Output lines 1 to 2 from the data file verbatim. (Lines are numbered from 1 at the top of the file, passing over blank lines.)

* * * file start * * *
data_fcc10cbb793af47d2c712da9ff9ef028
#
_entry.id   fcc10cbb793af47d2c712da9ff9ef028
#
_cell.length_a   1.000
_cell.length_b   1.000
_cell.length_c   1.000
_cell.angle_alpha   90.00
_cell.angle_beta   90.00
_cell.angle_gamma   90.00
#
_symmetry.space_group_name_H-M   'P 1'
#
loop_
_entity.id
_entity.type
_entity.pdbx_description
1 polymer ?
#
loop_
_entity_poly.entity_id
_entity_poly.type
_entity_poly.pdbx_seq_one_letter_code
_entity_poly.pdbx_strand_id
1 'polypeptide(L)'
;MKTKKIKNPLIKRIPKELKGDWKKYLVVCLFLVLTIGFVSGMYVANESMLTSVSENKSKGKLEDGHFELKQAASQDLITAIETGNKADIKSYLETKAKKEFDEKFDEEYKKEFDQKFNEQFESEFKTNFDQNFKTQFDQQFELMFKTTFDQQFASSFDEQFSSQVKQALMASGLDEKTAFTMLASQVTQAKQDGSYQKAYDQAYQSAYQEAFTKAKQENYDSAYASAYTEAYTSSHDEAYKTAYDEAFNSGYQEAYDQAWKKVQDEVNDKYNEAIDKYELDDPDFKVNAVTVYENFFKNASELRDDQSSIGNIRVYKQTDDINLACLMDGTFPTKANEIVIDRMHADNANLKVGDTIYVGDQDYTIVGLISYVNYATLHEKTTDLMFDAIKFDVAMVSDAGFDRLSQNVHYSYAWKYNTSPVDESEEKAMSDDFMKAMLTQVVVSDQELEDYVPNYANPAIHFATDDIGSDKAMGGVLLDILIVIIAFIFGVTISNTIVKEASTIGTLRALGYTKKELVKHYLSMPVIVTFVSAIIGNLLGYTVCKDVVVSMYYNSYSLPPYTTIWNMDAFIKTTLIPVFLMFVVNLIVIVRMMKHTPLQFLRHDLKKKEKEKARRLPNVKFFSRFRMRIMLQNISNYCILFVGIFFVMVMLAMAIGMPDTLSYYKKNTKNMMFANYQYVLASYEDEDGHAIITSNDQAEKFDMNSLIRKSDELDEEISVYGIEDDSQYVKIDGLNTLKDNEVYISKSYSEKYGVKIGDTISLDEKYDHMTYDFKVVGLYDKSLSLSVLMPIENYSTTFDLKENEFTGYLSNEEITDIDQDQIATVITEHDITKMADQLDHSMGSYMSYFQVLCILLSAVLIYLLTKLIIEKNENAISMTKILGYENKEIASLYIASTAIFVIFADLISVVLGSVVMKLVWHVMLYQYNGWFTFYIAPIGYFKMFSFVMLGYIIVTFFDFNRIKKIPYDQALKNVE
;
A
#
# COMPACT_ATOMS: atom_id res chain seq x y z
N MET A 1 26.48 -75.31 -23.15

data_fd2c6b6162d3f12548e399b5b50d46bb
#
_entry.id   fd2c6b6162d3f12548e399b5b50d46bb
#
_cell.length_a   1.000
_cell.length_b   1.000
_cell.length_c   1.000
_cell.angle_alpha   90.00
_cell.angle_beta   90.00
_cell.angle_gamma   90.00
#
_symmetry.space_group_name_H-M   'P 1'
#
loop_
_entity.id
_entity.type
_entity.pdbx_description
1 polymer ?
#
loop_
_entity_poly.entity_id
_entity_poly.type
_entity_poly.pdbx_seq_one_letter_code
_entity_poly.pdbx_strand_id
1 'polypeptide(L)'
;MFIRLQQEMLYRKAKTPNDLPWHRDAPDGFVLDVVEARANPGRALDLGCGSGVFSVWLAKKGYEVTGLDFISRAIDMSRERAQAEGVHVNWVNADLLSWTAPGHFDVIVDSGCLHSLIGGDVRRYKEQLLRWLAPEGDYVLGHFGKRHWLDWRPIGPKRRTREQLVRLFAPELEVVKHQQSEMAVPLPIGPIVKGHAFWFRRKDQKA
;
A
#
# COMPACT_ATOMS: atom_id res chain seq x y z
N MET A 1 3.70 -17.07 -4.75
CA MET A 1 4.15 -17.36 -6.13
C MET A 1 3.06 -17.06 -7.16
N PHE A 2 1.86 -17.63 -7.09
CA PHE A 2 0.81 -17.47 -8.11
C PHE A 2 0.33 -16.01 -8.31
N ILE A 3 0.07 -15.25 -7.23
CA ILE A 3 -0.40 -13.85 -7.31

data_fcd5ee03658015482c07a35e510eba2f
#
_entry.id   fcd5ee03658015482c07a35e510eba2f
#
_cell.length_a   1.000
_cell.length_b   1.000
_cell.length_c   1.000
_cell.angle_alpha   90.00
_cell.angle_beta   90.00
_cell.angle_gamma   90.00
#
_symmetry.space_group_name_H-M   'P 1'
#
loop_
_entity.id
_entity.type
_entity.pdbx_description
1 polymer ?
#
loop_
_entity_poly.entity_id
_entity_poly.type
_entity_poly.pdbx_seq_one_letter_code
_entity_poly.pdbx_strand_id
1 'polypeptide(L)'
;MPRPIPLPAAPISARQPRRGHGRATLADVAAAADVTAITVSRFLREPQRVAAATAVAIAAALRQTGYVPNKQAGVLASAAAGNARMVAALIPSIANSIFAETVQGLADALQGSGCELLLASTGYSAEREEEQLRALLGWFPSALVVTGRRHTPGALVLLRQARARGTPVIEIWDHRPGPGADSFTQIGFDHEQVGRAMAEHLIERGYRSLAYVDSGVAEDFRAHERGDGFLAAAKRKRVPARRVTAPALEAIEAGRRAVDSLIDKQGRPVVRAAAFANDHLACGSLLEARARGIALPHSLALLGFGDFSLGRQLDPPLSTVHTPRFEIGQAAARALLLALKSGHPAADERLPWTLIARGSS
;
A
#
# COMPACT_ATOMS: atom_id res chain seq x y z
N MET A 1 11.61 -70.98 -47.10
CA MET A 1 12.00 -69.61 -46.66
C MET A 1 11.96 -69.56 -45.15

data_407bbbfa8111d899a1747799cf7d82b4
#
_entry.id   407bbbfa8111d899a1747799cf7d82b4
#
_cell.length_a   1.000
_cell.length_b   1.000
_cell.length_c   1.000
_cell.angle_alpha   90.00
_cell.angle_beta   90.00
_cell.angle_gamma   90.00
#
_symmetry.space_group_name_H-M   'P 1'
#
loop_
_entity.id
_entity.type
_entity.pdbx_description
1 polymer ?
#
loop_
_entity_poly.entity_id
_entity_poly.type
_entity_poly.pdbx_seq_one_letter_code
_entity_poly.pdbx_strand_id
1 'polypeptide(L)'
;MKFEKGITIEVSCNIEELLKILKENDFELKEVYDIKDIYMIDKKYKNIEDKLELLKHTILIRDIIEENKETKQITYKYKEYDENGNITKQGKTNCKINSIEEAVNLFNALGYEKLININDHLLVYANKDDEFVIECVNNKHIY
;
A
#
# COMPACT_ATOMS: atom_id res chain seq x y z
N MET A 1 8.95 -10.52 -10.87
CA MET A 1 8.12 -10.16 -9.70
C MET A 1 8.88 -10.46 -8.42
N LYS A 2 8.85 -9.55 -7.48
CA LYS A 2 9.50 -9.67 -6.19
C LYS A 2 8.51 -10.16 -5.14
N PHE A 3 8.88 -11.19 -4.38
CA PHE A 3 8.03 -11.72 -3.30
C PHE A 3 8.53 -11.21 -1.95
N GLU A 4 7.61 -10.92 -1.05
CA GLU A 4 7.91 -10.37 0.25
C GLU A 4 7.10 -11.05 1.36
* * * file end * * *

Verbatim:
data_fcc10cbb793af47d2c712da9ff9ef028
#